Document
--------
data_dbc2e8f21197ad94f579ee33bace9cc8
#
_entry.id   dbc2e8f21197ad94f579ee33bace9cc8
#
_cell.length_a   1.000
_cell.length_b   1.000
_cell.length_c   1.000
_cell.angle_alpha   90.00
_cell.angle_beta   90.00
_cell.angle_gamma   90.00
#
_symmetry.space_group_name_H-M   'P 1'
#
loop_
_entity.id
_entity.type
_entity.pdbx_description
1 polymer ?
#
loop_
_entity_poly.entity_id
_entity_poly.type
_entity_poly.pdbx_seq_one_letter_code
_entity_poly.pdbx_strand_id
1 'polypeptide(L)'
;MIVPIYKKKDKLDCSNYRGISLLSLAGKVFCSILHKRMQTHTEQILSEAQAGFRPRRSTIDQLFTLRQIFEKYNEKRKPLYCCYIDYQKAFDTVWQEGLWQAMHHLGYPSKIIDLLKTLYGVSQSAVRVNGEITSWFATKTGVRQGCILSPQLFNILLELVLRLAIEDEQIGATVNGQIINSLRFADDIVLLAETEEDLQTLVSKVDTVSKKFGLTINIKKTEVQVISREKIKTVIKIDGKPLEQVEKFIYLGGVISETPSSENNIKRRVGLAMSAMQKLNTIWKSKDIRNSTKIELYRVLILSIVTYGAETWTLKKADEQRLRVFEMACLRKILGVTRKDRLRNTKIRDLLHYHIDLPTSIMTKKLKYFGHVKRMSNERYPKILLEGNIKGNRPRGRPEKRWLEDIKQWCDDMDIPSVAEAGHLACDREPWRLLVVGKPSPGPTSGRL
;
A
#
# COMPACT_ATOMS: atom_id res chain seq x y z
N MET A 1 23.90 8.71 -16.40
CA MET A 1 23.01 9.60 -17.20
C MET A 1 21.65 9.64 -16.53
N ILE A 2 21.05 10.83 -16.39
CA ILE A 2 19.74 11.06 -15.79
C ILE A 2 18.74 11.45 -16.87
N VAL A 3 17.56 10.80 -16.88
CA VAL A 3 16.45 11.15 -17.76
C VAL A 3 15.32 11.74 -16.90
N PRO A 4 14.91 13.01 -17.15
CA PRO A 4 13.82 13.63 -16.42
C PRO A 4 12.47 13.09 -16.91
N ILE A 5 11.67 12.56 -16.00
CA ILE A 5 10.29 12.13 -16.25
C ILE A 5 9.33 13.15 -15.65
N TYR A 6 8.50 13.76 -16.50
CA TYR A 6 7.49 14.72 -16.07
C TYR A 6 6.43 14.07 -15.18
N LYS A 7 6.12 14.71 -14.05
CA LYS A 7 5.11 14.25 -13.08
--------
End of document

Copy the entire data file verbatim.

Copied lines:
data_dbc2e8f21197ad94f579ee33bace9cc8
#
_entry.id   dbc2e8f21197ad94f579ee33bace9cc8
#
_cell.length_a   1.000
_cell.length_b   1.000
_cell.length_c   1.000
_cell.angle_alpha   90.00
_cell.angle_beta   90.00
_cell.angle_gamma   90.00
#
_symmetry.space_group_name_H-M   'P 1'
#
loop_
_entity.id
_entity.type
_entity.pdbx_description
1 polymer ?
#
loop_
_entity_poly.entity_id
_entity_poly.type
_entity_poly.pdbx_seq_one_letter_code
_entity_poly.pdbx_strand_id
1 'polypeptide(L)'
;MIVPIYKKKDKLDCSNYRGISLLSLAGKVFCSILHKRMQTHTEQILSEAQAGFRPRRSTIDQLFTLRQIFEKYNEKRKPLYCCYIDYQKAFDTVWQEGLWQAMHHLGYPSKIIDLLKTLYGVSQSAVRVNGEITSWFATKTGVRQGCILSPQLFNILLELVLRLAIEDEQIGATVNGQIINSLRFADDIVLLAETEEDLQTLVSKVDTVSKKFGLTINIKKTEVQVISREKIKTVIKIDGKPLEQVEKFIYLGGVISETPSSENNIKRRVGLAMSAMQKLNTIWKSKDIRNSTKIELYRVLILSIVTYGAETWTLKKADEQRLRVFEMACLRKILGVTRKDRLRNTKIRDLLHYHIDLPTSIMTKKLKYFGHVKRMSNERYPKILLEGNIKGNRPRGRPEKRWLEDIKQWCDDMDIPSVAEAGHLACDREPWRLLVVGKPSPGPTSGRL
;
A
#
# COMPACT_ATOMS: atom_id res chain seq x y z
N MET A 1 23.90 8.71 -16.40
CA MET A 1 23.01 9.60 -17.20
C MET A 1 21.65 9.64 -16.53
N ILE A 2 21.05 10.83 -16.39
CA ILE A 2 19.74 11.06 -15.79
C ILE A 2 18.74 11.45 -16.87
N VAL A 3 17.56 10.80 -16.88
CA VAL A 3 16.45 11.15 -17.76
C VAL A 3 15.32 11.74 -16.90
N PRO A 4 14.91 13.01 -17.15
CA PRO A 4 13.82 13.63 -16.42
C PRO A 4 12.47 13.09 -16.91
N ILE A 5 11.67 12.56 -16.00
CA ILE A 5 10.29 12.13 -16.25
C ILE A 5 9.33 13.15 -15.65
N TYR A 6 8.50 13.76 -16.50
CA TYR A 6 7.49 14.72 -16.07
C TYR A 6 6.43 14.07 -15.18
N LYS A 7 6.12 14.71 -14.05
CA LYS A 7 5.11 14.25 -13.08